How to Get Rid of Cat Odors

If you're a cat owner, you know how unpleasant it can be when your pet makes an unwanted (and smelly) pee on the carpet, bedding, or furniture.

Thankfully, there are some ways you can get rid of those odors quickly and easily. But first, you need to find the source of the odors and fix it.

1. Vacuum

Often, pet owners find that after vacuuming their home, there is a distinct smell that lingers. This is because when you vacuum, your machine picks up dirt, dander, and pet hair which causes the smell to build up in the canister.

Changing the canister frequently is the most simple way to prevent this from occurring. When you change the canister, you are ensuring that all of the smelly contaminants are removed from the machine and your home.

It is also important to clean your vac regularly. This will ensure that your home is smelling fresh and you are not picking up the same pet odors again and again.

Another excellent natural way to get rid of cat urine odor is to use vinegar and baking soda. Vinegar works as a neutralizer to remove the alkaline salts that are left behind in dried cat pee.

2. Enzyme Cleaner

Enzyme cleaners are a safe and natural option that are more effective than harsh chemical-laden products. They also do a better job of getting to the root of cat urine odors.

They work by breaking down odor-causing molecules in the carpet, and then allowing bacteria to consume them. This keeps the carpet fresh and helps to discourage repeat marking in that spot.

These are nontoxic, safe to use around children and pets, and are a great option for those who have allergies or asthma.

Unlike most other cleaners, enzyme-based cleaners are made specifically for pet accidents. They work on a variety of stains, including pee, poop, vomit, blood, and drool.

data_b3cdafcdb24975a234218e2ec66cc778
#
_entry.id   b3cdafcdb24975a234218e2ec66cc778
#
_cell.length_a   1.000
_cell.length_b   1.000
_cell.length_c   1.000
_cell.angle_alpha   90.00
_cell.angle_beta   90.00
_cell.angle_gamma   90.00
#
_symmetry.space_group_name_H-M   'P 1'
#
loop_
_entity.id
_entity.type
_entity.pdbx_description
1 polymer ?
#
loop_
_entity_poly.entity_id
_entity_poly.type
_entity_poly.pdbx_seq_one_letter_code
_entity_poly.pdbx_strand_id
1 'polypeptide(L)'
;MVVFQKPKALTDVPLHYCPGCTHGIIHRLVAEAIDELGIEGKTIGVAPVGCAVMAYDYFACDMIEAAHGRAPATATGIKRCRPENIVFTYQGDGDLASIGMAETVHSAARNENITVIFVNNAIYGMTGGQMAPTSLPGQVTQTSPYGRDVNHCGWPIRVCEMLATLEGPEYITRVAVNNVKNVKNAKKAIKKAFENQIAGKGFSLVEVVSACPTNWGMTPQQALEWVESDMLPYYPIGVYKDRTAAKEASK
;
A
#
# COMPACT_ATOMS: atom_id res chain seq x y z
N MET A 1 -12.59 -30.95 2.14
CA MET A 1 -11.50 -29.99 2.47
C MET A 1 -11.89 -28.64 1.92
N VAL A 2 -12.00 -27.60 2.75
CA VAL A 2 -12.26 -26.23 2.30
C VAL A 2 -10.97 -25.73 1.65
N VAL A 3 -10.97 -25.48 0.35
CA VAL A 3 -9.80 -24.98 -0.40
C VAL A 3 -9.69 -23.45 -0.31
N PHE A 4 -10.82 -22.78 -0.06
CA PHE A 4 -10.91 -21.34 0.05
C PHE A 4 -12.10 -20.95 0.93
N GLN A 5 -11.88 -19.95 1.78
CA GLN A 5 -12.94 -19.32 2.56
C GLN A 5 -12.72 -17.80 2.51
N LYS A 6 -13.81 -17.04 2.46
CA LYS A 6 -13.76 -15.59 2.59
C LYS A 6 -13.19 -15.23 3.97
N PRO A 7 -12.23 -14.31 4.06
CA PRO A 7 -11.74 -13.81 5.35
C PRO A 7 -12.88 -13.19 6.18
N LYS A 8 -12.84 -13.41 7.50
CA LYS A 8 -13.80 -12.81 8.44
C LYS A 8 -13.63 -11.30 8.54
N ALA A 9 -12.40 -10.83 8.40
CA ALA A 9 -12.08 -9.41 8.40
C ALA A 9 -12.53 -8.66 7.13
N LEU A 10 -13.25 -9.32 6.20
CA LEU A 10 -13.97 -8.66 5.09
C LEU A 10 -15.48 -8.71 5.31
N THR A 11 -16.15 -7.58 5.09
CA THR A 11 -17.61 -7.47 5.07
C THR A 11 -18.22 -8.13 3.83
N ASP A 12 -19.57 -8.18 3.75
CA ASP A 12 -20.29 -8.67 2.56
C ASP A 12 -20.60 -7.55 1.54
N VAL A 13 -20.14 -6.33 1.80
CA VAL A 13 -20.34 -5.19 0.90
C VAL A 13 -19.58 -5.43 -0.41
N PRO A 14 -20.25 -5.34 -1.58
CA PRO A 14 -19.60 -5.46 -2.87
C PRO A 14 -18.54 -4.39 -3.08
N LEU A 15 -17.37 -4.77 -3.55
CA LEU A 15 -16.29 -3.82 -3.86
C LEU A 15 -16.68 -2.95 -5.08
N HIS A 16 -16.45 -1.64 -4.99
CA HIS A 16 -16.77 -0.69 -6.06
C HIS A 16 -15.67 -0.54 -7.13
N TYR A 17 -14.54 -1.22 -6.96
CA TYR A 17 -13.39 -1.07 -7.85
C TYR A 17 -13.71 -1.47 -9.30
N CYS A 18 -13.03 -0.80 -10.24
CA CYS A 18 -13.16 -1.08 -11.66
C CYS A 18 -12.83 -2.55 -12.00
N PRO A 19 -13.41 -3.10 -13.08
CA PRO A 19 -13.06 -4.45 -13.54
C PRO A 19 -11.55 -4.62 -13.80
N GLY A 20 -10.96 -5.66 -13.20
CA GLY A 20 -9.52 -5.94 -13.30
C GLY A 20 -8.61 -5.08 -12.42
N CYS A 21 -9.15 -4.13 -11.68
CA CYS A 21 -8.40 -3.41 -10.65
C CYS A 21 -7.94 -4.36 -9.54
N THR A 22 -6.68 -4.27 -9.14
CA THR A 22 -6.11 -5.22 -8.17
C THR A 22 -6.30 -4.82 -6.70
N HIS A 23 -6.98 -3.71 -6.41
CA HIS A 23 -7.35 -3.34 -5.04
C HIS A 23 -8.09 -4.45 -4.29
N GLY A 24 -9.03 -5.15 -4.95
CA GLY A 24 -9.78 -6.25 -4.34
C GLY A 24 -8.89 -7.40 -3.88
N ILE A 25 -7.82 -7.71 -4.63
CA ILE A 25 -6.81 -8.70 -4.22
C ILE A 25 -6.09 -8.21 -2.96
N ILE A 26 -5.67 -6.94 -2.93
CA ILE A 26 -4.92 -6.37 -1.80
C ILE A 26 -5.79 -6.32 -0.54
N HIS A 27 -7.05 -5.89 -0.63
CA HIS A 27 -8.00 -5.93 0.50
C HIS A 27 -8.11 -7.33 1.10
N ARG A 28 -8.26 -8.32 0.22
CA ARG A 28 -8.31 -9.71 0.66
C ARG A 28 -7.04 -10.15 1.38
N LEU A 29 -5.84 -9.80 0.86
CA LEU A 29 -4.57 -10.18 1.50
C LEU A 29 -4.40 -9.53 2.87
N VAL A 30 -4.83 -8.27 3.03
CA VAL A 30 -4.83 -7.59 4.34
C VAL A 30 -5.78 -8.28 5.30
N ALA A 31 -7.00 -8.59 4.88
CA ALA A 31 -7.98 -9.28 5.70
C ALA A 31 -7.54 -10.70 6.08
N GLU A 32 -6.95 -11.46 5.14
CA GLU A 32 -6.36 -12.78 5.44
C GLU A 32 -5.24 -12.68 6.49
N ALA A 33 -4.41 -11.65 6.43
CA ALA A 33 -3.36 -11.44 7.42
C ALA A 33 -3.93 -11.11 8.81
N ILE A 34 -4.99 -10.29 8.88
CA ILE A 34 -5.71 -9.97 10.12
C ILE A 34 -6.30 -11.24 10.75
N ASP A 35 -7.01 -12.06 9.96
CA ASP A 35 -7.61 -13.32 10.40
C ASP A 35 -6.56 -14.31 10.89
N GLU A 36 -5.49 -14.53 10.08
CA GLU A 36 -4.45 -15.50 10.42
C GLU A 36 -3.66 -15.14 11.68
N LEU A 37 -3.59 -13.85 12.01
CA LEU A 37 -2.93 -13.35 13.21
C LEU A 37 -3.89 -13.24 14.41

These stains aren’t always easy to remove. They tend to wick up from the surface and can be difficult to get to the root of. Therefore, it’s important to apply an enzyme cleaner to a stained area properly. Unless the enzyme cleaner completely envelopes the entire stain, it won’t work.

3. Vinegar

Vinegar is a natural deodorizer and can be a very effective way to get rid of cat urine odor. It has the added benefit of being able to help disinfect the area that is affected by the odor.

Vinegar’s acidity breaks down the alkaline salts that are left behind in dried urine.

It can also help prevent the odor from reoccurring.

As an added bonus, vinegar has the added benefits of preventing bacteria from growing and helping to keep your home clean.

You can use a combination of distilled white vinegar and water as a natural cleaner to deal with the lingering smell of cat pee in carpets, fabrics and even mattresses.

Then, sprinkle baking soda on the area to absorb any remaining odors and then vacuum. This will help to neutralize the cat pee odor for good. Lastly, you can try an enzyme-based cleaning product for odor elimination in your carpets and furniture. These products break down the uric acid that is present in cat urine, and they’ll remove the odor at the same time.

4. Baking Soda

When it comes to neutralizing foul odors, baking soda is the best bet. It’s a versatile, eco-friendly ingredient that cuts through grease and grime on its own or when combined with other cleaning products.

Baking soda can also be a natural deodorant. Simply sprinkle it on any soiled area and let it sit for 15 minutes to a few hours, depending on the severity of the smell.

It also helps to soak up cat urine odor in bedding and clothes. You can add a half cup of baking soda directly to the drum of your washer or use a laundry detergent that has baking soda in it.

You can even use it to freshen up your shoes if they’ve become smelly from walking around with them on. To do this, pour 2 tablespoons of baking soda into two cheesecloths or thin pieces of fabric and secure them with a rubber band or string. Place one of these bags inside each pair of shoes whenever you’re not wearing them to keep them smelling fresh and odor-free.

Reyus Mammadli/ author of the article

I have had pets since childhood: cats, guinea pigs, rabbits, geese, chickens, ducks, parrots, aquarium fish and dogs (in the yard). Of course, I constantly encountered diseases of pets and treated them. Glad to be able to share my skills and experience, as well as advice on caring for and adapting these critters and birds.

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